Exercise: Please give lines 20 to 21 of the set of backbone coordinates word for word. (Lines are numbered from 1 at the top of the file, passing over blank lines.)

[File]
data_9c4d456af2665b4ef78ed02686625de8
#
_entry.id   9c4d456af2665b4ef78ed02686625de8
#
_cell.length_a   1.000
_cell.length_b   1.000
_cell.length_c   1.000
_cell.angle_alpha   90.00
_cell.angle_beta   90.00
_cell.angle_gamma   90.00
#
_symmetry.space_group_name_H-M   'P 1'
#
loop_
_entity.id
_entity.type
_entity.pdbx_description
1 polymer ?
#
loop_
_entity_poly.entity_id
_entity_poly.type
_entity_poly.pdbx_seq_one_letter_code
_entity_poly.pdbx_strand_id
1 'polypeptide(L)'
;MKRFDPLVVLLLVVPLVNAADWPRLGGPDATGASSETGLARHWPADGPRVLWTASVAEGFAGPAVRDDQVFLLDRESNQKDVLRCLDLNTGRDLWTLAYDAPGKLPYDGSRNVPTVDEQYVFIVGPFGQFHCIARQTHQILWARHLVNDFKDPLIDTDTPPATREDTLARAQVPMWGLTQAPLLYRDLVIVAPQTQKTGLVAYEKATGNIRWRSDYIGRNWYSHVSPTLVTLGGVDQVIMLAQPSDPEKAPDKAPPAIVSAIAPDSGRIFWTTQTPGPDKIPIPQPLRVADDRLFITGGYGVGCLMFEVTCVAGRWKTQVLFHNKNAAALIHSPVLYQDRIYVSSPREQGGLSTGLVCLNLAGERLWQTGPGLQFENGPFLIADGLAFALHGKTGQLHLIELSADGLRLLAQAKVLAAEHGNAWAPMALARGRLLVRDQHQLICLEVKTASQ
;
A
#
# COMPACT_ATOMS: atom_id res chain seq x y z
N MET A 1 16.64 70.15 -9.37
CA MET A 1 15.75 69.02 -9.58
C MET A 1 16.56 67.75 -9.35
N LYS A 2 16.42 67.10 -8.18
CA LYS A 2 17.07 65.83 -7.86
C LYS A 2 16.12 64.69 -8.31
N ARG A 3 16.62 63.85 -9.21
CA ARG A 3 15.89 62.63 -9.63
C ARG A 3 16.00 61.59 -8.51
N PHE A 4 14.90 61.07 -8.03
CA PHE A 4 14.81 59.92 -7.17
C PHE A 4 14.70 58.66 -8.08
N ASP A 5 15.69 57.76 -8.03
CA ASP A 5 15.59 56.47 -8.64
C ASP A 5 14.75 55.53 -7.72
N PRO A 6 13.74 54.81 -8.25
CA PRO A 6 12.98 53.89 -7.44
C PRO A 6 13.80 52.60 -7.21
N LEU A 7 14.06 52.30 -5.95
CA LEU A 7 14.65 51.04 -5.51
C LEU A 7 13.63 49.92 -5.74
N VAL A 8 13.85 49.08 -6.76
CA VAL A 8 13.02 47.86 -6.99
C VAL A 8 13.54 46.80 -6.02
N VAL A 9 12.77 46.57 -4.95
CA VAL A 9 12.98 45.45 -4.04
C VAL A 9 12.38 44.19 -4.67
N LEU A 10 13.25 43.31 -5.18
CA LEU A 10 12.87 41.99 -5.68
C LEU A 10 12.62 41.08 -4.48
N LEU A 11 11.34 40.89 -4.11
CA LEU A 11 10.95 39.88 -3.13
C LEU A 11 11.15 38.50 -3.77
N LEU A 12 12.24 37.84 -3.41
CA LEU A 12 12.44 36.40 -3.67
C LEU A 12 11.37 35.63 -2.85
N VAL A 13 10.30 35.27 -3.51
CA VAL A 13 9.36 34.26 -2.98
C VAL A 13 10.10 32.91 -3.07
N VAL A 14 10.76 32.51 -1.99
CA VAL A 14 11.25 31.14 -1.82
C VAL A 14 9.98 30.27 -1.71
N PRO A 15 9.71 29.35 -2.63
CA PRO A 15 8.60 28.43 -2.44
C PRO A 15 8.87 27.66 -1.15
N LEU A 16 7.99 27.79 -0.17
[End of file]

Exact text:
loop_
_entity_poly.entity_id